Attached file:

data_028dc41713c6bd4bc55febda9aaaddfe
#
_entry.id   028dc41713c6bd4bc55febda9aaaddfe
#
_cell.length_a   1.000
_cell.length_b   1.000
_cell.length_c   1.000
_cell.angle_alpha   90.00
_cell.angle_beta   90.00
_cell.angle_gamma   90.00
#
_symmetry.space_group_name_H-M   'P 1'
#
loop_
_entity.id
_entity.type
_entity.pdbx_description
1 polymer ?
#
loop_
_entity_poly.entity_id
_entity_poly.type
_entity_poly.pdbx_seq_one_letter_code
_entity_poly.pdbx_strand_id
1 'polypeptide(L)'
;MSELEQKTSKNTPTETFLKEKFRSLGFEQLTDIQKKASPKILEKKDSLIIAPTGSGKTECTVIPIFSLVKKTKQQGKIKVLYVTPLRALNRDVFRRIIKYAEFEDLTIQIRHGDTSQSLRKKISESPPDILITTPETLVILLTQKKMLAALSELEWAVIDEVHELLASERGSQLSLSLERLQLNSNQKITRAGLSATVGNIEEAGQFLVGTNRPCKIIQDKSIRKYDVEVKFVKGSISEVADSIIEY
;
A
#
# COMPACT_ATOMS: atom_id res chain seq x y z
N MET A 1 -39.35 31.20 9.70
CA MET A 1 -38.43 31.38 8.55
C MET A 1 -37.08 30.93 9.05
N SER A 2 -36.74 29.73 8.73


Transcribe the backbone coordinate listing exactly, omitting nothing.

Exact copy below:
data_028dc41713c6bd4bc55febda9aaaddfe
#
_entry.id   028dc41713c6bd4bc55febda9aaaddfe
#
_cell.length_a   1.000
_cell.length_b   1.000
_cell.length_c   1.000
_cell.angle_alpha   90.00
_cell.angle_beta   90.00
_cell.angle_gamma   90.00
#
_symmetry.space_group_name_H-M   'P 1'
#
loop_
_entity.id
_entity.type
_entity.pdbx_description
1 polymer ?
#
loop_
_entity_poly.entity_id
_entity_poly.type
_entity_poly.pdbx_seq_one_letter_code
_entity_poly.pdbx_strand_id
1 'polypeptide(L)'
;MSELEQKTSKNTPTETFLKEKFRSLGFEQLTDIQKKASPKILEKKDSLIIAPTGSGKTECTVIPIFSLVKKTKQQGKIKVLYVTPLRALNRDVFRRIIKYAEFEDLTIQIRHGDTSQSLRKKISESPPDILITTPETLVILLTQKKMLAALSELEWAVIDEVHELLASERGSQLSLSLERLQLNSNQKITRAGLSATVGNIEEAGQFLVGTNRPCKIIQDKSIRKYDVEVKFVKGSISEVADSIIEY
;
A
#
# COMPACT_ATOMS: atom_id res chain seq x y z
N MET A 1 -39.35 31.20 9.70
CA MET A 1 -38.43 31.38 8.55
C MET A 1 -37.08 30.93 9.05
N SER A 2 -36.74 29.73 8.73